‘Essential services’ is a phrase that has become commonplace in the era of COVID-19. In a new commentary piece, scholars from Lehigh University and Ohio State University argue that LGBTQ+ college and university campus resource centers are essential to the health, well-being and academic achievement of LGBTQ+ students. These centers, they write, are uniquely positioned to meet the needs of these students during COVID-19 and, as such, must continue to receive support and funding.
“Why LGBTQ+ Campus Resource Centers are Essential” has been published by Psychology of Sexual Orientation and Gender Diversity, a publication of the American Psychological Association and is authored by Chelsea Gilbert, Ph.D. student in Educational Studies at Ohio State University; Nicole L. Johnson, a faculty member in Counseling Psychology at Lehigh University; Claire Siepser, Master of Education student in Counseling Psychology at Lehigh University; and, Ann E. Fink, a faculty member in the Department of Biological Sciences at Lehigh University.
“LGBTQ+ populations are particularly vulnerable to certain stressors and risks at play during the COVID-19 pandemic, particularly if they also belong to other marginalized social groups,” says Fink. “LGBTQ+ Campus Centers are essential resources for LGBTQ+ students and require adequate funding and institutional support.”
Lesbian, Gay, Bisexual, Transgender, Queer (LGBTQ) and other marginalized genders and sexualities (+) face well-documented health disparities, according to information distributed by the Centers for Disease Control and Prevention. These disparities have been exacerbated by the pandemic. The authors specifically cite research which finds significantly higher risk for COVID-19 among the houseless and the fact that LGBTQ+ youth have higher rates of houselessness than the general population. In addition, they write that “The current administration’s reversal of non-discrimination protections for LGBTQ+ individuals within healthcare settings has likely exacerbated these concerns around negative experiences…For those who do access care for COVID-19-related symptoms, a lack of LGBTQ+-competent providers may increase their vulnerability within healthcare settings…”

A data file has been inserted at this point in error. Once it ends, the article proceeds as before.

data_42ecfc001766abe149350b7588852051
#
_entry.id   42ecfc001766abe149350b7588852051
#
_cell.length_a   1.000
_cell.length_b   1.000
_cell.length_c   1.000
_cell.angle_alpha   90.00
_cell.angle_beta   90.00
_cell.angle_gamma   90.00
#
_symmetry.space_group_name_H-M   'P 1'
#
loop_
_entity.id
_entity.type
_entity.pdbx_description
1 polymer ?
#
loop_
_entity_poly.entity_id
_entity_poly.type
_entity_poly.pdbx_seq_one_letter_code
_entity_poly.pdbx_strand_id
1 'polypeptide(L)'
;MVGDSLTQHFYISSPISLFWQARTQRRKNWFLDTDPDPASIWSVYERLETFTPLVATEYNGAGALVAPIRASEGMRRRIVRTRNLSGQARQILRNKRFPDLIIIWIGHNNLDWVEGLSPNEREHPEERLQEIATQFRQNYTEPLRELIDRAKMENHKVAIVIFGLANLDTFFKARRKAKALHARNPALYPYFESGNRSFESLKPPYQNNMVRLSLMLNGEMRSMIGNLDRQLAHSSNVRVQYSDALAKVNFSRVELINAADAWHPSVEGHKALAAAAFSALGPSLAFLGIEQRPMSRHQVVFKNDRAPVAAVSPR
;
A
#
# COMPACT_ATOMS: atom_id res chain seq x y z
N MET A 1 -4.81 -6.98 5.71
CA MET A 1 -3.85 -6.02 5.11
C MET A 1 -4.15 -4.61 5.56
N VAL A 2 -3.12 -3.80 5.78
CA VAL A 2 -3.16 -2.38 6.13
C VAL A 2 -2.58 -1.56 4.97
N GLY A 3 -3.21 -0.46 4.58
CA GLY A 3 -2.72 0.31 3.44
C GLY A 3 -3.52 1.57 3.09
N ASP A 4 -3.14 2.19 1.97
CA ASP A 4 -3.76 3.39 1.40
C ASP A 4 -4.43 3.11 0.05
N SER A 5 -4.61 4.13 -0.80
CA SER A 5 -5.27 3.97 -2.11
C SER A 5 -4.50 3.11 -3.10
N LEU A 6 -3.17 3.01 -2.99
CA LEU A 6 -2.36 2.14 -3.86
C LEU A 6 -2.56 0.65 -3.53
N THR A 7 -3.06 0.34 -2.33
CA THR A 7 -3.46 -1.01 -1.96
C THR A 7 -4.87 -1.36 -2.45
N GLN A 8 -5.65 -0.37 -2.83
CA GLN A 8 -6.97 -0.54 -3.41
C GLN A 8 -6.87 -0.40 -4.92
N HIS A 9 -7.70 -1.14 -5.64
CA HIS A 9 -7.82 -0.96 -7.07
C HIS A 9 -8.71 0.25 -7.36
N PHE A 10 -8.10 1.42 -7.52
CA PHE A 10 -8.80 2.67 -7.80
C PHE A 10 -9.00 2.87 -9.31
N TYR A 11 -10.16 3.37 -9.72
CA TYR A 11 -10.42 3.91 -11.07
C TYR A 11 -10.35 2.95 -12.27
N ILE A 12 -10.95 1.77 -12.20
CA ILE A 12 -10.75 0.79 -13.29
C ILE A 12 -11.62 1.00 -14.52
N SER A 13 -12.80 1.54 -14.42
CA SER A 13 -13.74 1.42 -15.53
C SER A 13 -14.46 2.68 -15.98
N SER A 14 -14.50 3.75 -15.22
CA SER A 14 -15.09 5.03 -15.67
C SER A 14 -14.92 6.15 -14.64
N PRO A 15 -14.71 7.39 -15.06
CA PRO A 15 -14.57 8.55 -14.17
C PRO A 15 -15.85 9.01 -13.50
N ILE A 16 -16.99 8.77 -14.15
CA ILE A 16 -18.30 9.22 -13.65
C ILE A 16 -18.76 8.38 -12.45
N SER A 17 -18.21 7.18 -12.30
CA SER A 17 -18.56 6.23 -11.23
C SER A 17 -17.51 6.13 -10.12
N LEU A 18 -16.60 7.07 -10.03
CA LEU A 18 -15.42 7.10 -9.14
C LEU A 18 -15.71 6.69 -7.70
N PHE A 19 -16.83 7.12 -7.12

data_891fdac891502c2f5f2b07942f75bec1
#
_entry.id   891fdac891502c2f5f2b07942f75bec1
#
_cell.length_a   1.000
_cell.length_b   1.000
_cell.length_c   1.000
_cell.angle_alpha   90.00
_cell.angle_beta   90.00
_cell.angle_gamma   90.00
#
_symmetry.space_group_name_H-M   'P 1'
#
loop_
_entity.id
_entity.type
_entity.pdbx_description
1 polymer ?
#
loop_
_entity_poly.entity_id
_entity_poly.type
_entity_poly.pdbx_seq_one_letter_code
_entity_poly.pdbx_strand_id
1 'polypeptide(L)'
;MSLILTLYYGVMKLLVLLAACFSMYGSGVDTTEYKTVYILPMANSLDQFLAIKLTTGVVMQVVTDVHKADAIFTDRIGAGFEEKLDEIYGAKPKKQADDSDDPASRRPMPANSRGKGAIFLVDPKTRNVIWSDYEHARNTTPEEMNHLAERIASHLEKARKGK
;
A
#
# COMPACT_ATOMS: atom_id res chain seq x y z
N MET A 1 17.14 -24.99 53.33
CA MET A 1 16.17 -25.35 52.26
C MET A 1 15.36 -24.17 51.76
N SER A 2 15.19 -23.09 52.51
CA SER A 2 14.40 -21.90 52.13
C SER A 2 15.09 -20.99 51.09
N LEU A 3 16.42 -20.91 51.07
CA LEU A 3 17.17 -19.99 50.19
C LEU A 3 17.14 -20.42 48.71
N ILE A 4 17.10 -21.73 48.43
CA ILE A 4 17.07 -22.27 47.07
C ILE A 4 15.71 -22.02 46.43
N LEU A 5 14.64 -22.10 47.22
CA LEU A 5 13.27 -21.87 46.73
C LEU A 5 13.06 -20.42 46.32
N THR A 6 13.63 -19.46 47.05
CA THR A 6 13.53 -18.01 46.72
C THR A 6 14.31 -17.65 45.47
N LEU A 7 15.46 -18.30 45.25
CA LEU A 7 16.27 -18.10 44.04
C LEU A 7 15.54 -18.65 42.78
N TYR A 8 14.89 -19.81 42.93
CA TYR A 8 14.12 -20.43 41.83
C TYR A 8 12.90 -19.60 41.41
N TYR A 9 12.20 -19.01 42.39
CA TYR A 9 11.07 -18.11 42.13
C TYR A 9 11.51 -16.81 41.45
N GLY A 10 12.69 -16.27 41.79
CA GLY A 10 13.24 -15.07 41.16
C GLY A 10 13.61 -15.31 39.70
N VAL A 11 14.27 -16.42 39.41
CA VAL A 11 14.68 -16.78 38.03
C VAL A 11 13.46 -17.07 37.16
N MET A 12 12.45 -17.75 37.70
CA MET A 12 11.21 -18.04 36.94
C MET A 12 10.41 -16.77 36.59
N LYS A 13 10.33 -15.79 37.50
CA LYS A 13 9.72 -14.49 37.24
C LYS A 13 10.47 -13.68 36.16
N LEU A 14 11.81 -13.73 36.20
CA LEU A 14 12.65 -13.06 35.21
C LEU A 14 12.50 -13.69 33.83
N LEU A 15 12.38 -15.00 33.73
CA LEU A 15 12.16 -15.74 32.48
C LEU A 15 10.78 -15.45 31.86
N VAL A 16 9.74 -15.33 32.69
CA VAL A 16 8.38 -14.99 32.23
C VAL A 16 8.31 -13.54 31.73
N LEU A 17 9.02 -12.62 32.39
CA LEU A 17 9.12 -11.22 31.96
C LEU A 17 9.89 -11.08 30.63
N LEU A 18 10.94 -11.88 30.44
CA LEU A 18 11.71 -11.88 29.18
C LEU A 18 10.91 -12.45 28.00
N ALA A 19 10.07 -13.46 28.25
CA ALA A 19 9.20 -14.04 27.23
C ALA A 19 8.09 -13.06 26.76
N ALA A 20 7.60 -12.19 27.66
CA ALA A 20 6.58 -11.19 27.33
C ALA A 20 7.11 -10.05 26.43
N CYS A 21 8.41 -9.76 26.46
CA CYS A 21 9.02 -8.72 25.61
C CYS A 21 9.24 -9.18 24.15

College students often experience marginalization and discrimination, according to a 2014 study that found that more than 25% of Lesgian, Gay and Bisexual college students either witnessed or experienced some of form of harassment which correlated with increased reports of anxiety and depression.
“College students’ experiences shifted dramatically as a result of COVID-19, often to the detriment of their health and well-being. For example, many LGBTQ+ students returned to unsafe and/or unsupportive homes when they were unable to remain on-campus; the abrupt and unexpected shift into these harmful and traumatic environments has exacerbated the need for additional support services…” they write.
“These are challenging times within higher education, and tough budgetary decisions are being made daily,” says Gilbert, who for five years served as the Director of the Pride Center for Sexual Orientation & Gender Diversity at Lehigh. “It is my hope that decision-makers for these budgets might read our piece and consider the ways that LGBTQ+ student services provide invaluable resources to campus communities in light of COVID-19.”
According to the Campus LGBTQ Centers Directory, there are over 275 LGBTQ+ campus resource centers in the U.S. Research demonstrates that the presence of these centers is correlated with lower levels of discrimination, less distress and increased self-acceptance akong LGBTQ+ students. The core functions of these campus resource centers fall into three categories, the authors write: counseling, support and student sense of belonging; education and training; and, advocacy for LGBTQ+ students.
“It is my hope that the individuals who are in charge of making challenging decisions about what is considered essential during times of crisis will read this piece and see the true need for LGBTQ+ student services, especially in the midst of a pandemic,” says Johnson.
Adds Siepser: “It is difficult to assess the depth and longevity of the psychological impact of this crisis and thus it is important to continue to support the LGBTQ+ students who are being disproportionately affected by COVID-19.”
The authors call on administrators, faculty and students to undertake efforts to ensure that “institutional leaders and decision-makers understand the gravity of LGBTQ+ student needs under COVID-19 and then act to meet those needs.”
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